Back on the Susquehanna River for another try on Bald Eagles. I had just three hours, but the colder weather encouraged me that I'd see more Bald Eagles fishing. After all, it takes more feed to keep warm on the colder days.
Activity began early with this fly-by just after daybreak. This bird won't need to fish again until much later in the day.
The large sycamore tree above me was a favored perch for the birds. This adult Eagle retreated to the branches with its catch, but soon escaped the pestering juvenile eagles seeking to steal its catch. Note the fishtail trailing in the tail feathers.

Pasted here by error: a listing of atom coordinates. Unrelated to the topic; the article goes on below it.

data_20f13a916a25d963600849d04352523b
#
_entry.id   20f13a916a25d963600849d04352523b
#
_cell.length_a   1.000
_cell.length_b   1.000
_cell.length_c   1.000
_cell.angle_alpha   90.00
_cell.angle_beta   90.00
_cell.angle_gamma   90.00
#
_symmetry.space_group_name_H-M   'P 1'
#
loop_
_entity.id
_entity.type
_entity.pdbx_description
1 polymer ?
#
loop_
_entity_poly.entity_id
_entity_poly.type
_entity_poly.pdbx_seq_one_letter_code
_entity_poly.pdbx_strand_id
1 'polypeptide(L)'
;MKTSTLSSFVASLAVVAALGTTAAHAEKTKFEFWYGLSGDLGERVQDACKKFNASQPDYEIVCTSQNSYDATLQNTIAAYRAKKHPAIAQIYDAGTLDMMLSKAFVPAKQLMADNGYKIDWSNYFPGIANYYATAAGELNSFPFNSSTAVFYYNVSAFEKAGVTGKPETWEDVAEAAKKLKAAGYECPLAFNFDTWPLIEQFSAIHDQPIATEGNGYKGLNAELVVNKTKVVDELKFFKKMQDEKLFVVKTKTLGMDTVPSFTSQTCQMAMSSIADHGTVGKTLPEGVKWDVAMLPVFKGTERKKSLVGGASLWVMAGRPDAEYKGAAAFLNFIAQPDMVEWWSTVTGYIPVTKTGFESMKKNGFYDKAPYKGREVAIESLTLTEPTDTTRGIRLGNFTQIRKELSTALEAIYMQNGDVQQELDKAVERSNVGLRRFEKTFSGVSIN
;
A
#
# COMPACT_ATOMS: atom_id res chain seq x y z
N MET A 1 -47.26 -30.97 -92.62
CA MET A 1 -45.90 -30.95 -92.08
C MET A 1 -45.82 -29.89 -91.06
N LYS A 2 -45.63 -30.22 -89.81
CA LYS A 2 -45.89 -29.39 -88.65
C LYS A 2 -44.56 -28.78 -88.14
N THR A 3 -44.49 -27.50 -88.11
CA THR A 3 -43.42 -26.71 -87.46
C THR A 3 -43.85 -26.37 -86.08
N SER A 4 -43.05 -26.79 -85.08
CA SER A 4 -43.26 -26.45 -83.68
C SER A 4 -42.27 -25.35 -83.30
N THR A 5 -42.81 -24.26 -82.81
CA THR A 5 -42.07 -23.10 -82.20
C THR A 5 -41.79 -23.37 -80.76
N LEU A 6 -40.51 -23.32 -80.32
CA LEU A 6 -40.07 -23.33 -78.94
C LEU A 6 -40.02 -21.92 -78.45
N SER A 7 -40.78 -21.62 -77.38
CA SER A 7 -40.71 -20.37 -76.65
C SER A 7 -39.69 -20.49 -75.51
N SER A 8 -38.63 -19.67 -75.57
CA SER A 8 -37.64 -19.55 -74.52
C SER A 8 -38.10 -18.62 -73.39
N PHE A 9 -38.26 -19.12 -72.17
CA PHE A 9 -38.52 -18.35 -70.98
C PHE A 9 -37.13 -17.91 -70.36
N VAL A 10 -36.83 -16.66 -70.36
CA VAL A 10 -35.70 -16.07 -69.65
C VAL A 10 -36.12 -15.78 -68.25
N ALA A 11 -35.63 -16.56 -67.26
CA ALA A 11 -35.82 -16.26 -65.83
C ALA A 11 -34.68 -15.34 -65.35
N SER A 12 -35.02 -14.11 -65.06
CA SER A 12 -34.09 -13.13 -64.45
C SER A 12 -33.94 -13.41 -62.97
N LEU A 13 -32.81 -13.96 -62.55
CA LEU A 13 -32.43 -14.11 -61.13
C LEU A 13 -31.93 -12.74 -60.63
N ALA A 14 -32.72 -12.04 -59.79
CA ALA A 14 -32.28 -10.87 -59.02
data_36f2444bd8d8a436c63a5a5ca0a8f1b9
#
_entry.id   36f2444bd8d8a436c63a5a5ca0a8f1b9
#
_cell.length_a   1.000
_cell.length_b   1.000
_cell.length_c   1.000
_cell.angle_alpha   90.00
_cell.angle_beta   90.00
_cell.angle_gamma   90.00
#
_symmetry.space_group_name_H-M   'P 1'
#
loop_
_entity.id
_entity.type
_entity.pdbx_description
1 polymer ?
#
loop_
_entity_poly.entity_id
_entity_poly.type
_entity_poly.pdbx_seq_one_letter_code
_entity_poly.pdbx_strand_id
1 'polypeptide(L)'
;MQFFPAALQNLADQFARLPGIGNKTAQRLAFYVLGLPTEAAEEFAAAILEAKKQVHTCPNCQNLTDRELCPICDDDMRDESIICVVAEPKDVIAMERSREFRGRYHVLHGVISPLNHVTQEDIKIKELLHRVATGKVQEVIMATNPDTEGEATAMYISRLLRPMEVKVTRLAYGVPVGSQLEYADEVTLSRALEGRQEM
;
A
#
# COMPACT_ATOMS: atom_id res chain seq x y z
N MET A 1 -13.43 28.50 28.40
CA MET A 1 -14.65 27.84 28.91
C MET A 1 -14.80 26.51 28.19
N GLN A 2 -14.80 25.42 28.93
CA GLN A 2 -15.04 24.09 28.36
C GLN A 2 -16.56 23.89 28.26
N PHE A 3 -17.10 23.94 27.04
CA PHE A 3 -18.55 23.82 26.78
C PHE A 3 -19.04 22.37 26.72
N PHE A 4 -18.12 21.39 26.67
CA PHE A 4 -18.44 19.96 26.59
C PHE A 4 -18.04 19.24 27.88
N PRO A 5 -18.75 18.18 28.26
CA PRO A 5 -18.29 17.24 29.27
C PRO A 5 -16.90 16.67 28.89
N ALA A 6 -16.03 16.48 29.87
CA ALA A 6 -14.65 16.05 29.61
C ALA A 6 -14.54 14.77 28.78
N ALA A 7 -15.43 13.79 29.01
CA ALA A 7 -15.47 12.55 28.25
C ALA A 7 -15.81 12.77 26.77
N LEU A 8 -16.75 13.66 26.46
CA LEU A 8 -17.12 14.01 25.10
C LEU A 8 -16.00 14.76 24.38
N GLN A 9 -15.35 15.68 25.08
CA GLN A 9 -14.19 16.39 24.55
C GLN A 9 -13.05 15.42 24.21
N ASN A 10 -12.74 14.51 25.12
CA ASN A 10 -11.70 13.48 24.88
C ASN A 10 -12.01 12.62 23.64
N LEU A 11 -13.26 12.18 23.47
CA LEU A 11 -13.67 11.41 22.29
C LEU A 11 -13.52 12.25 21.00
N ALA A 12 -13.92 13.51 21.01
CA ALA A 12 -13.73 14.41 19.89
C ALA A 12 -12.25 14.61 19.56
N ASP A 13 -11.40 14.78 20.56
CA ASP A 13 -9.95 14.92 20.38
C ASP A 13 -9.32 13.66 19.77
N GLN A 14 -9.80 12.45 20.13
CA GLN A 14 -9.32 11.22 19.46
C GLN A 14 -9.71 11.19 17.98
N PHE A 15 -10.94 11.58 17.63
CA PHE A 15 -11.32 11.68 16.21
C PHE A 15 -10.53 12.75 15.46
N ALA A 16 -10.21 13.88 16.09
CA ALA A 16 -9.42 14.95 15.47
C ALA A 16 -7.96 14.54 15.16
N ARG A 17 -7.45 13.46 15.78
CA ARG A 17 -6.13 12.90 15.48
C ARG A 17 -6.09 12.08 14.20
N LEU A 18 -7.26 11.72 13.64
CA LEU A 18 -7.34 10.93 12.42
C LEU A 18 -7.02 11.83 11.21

Below is just one of the large number of juvenile Bald Eagles facing the need to catch their own fish in their first winter. What a better idea to just steal one from an adult. The first year of independence is a tough one.
Usually, eagles grab the fish from the surface with their talons, but this bird caught a smaller one in its beak, and performed some in-flight contortions to transfer the catch to its talons.
It is easy to overlook the necessity for cleaning up after the eagles, and that task falls to the Black Vultures. Some people seem to be repulsed by them, but I find them stately when perched and graceful in flight. Thanks to them, I am not dealing with the "perfume" of decaying fish carcasses.
If you find yourself around these birds, it is wise to remember that black vultures have an appetite for the vinyl trim on cars; they need to be watched. Their beak can rip trim off a vehicle. They call for a different style of bird watching.